At Loon Outdoors we believe that sharing the outdoors with young people is a critical part of conserving and protecting the outdoors. People protect what they love and find enjoyment in. Organizations like The Mayfly Project use fly fishing as a catalyst to mentor children in foster care. Their mission is to support children in foster care through fly fishing and introduce them to their local water ecosystems, with the hope that connecting them to a rewarding hobby will provide an opportunity for foster children to have fun, feel supported, and develop a meaningful connection with the outdoors. Brett Zundel, Co-Owner of Loon Outdoors, had the opportunity to chat with Jess Westbrook from The Mayfly Project about their program.
Brett: You guys are all about building relationships with kids. What is it about fly fishing that helps you guys build these relationships?
Jess: We've found that children that have experienced trauma often have a difficult time opening up, so fly fishing is a perfect avenue to keep the pressure off of the conversations, and to just have fun without big expectations.
In regard to TMP, what are you most proud of?
We are most proud of not just the number of kids we are able to reach, but the quality of their experiences with our mentors. Our mentors are so great at meeting these kids where they are at and truly passing on the gift of fly fishing and conservation to the next generation.
What is something that has surprised you in establishing TMP?
We have been surprised and honored to see how quickly the fly fishing community has stepped up to the plate—to mentor, give, and care about our projects and about foster children!
Why are you passionate about kids in foster care in particular?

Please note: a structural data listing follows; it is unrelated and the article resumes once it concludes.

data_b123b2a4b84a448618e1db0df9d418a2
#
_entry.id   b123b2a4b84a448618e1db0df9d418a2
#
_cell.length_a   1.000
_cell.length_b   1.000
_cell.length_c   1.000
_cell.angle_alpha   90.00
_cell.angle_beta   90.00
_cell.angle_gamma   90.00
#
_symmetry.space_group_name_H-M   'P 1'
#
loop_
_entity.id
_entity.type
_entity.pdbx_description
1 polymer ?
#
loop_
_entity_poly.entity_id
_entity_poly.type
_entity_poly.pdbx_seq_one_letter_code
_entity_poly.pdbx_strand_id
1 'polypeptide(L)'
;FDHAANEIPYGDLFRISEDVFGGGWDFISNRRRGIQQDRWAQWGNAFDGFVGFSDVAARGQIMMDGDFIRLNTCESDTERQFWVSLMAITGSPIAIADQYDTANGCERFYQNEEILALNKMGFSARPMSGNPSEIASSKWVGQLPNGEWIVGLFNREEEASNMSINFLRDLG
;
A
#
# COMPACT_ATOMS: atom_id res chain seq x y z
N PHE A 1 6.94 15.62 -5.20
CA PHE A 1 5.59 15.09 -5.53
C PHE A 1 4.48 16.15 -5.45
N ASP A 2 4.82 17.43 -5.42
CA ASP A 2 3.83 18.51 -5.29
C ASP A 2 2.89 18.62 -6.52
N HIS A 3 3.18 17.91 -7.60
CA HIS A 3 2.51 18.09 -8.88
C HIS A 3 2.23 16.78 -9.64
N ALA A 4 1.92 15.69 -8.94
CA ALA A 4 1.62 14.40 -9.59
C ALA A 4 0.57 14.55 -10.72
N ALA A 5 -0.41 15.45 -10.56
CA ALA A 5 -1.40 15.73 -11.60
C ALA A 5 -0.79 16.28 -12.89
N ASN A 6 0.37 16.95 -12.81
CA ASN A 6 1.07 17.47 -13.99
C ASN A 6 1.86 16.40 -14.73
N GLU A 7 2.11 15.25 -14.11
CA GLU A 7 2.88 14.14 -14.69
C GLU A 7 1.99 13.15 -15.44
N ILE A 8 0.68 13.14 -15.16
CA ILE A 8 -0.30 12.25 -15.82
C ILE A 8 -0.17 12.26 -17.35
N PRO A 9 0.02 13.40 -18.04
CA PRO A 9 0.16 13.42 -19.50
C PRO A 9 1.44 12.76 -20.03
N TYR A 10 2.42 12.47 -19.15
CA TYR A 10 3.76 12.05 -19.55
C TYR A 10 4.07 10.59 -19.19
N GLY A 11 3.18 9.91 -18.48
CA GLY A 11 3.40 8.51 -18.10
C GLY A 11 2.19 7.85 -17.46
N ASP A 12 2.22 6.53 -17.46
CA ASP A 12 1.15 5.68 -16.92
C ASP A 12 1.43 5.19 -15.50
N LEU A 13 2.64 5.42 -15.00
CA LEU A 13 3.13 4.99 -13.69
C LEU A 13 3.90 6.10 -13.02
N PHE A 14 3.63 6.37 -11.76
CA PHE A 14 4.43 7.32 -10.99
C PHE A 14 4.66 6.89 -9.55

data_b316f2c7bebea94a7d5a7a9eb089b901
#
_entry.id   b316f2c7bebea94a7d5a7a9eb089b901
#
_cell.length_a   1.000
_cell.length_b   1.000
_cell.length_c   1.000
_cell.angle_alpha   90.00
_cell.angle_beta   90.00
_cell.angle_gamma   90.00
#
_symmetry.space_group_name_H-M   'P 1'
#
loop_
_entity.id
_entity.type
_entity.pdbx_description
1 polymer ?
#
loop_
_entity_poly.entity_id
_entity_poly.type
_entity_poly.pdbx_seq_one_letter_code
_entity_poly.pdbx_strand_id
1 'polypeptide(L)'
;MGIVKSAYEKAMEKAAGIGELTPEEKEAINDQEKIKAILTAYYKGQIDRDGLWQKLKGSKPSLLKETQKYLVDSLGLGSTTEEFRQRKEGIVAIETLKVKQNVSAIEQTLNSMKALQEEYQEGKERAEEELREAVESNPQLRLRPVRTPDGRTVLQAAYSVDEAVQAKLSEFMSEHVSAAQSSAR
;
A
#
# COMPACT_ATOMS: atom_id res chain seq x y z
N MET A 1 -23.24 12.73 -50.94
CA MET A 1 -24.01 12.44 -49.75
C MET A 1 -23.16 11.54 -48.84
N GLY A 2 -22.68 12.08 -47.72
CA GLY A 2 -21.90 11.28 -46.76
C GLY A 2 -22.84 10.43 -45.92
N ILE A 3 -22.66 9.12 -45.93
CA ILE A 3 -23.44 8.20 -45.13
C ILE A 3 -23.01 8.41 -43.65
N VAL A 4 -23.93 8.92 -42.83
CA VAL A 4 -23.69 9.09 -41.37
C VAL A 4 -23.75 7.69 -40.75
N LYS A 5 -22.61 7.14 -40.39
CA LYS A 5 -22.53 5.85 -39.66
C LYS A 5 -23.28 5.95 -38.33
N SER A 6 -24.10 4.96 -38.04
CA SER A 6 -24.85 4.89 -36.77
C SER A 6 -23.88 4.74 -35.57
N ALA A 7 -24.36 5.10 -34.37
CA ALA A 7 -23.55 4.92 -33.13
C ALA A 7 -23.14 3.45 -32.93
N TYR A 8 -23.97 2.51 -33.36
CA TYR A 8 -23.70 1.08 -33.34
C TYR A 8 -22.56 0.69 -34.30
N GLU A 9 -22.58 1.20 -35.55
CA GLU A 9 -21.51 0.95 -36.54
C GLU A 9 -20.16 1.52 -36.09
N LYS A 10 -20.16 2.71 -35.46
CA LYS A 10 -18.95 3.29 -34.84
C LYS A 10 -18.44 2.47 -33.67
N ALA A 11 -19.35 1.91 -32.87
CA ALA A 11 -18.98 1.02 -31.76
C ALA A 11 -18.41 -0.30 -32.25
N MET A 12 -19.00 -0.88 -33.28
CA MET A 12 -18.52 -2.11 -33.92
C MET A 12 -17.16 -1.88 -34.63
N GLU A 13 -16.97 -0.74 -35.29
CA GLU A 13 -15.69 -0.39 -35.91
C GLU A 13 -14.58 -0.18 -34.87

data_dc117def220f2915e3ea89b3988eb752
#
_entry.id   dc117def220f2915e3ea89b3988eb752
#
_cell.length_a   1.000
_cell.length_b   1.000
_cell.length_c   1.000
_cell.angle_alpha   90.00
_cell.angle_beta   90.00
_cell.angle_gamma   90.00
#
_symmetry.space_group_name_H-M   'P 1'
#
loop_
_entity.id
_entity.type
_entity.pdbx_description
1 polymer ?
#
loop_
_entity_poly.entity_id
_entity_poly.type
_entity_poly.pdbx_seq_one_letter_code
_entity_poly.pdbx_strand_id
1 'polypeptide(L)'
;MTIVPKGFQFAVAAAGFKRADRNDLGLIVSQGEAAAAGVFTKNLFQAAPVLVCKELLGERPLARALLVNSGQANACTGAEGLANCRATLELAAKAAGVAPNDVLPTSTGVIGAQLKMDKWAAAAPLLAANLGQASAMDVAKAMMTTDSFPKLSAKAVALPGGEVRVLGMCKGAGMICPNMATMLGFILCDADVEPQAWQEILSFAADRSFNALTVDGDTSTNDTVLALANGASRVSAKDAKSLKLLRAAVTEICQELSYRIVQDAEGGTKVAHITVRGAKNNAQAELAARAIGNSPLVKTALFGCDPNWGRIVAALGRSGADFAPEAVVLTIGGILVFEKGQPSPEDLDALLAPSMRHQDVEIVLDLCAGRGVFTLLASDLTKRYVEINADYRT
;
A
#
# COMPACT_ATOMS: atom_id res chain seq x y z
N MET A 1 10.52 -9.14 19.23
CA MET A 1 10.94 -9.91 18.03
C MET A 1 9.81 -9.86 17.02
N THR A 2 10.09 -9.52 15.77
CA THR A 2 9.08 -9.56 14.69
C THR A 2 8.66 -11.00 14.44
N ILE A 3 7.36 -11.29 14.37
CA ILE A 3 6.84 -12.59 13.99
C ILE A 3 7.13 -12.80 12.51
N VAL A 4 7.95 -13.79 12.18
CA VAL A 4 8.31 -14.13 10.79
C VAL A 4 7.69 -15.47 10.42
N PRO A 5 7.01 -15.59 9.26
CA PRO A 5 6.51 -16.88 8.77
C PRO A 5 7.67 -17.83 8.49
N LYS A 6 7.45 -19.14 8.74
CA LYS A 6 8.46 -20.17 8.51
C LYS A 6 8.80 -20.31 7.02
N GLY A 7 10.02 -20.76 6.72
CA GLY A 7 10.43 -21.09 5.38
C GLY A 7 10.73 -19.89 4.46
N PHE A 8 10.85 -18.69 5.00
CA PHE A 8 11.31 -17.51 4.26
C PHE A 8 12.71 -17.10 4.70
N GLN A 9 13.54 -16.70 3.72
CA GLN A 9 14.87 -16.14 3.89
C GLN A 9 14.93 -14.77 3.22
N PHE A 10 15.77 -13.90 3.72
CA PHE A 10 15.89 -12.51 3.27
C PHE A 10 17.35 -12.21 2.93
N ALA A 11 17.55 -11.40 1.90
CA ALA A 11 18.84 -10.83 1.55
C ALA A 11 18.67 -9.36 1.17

Foster children are a population that is often overlooked, but one that needs a connection with the outdoors more than most--if we don't take time to lead them there, they may not have anyone in their lives to teach them. Often, these kids have PTSD and other disorders that require coping mechanisms to manage their lives. Fly fishing is a coping mechanism that can help them succeed.
What is the biggest misconception people have about foster care?
The biggest misconception is these kids are really difficult to work with and may cause big problems for their mentors. We actually have found the opposite effect—caseworkers and group home staff call us after the project outings and say they have never seen their kids so engaged and happy at once. The majority of the kids we work with are typical kids, they are just in a crummy situation and need us to get them out for some fun!
When relationships are the goal it can be hard to define “success”, but what do you think of as a “win” in the work that you do?
The win for us isn't a step in a relationship, it's a smile, it's a kid forgetting to worry for a little while, it's a kid that says they are amazing for catching a big fish. It's all about building those positive memories in a world of mostly difficult memories.
Can you tell a single story that helps capture the heart of TMP?
The win for us isn’t a step in a relationship, it’s a smile, it’s a kid forgetting to worry for a little while, it’s a kid that says they are amazing for catching a big fish. It’s all about building those positive memories in a world of mostly difficult memories.
What makes an ideal mentor?
The ideal mentor does not have to be a professional fly fishing guide!! Someone who has a heart for foster children enjoys teaching fly fishing and is reliable!
What advice do you have for someone who wants to take kids fishing?
HAVE FUN - Do not let tailing loops, drifts full of drag or slapping the water with their fly rod ruin the trip!! Simply have fun focus on what the kids want (even if it means putting on a pink bugger because it's their favorite color)!!
Learn more about The Mayfly Project at themayflyproject.com or on Instagram.
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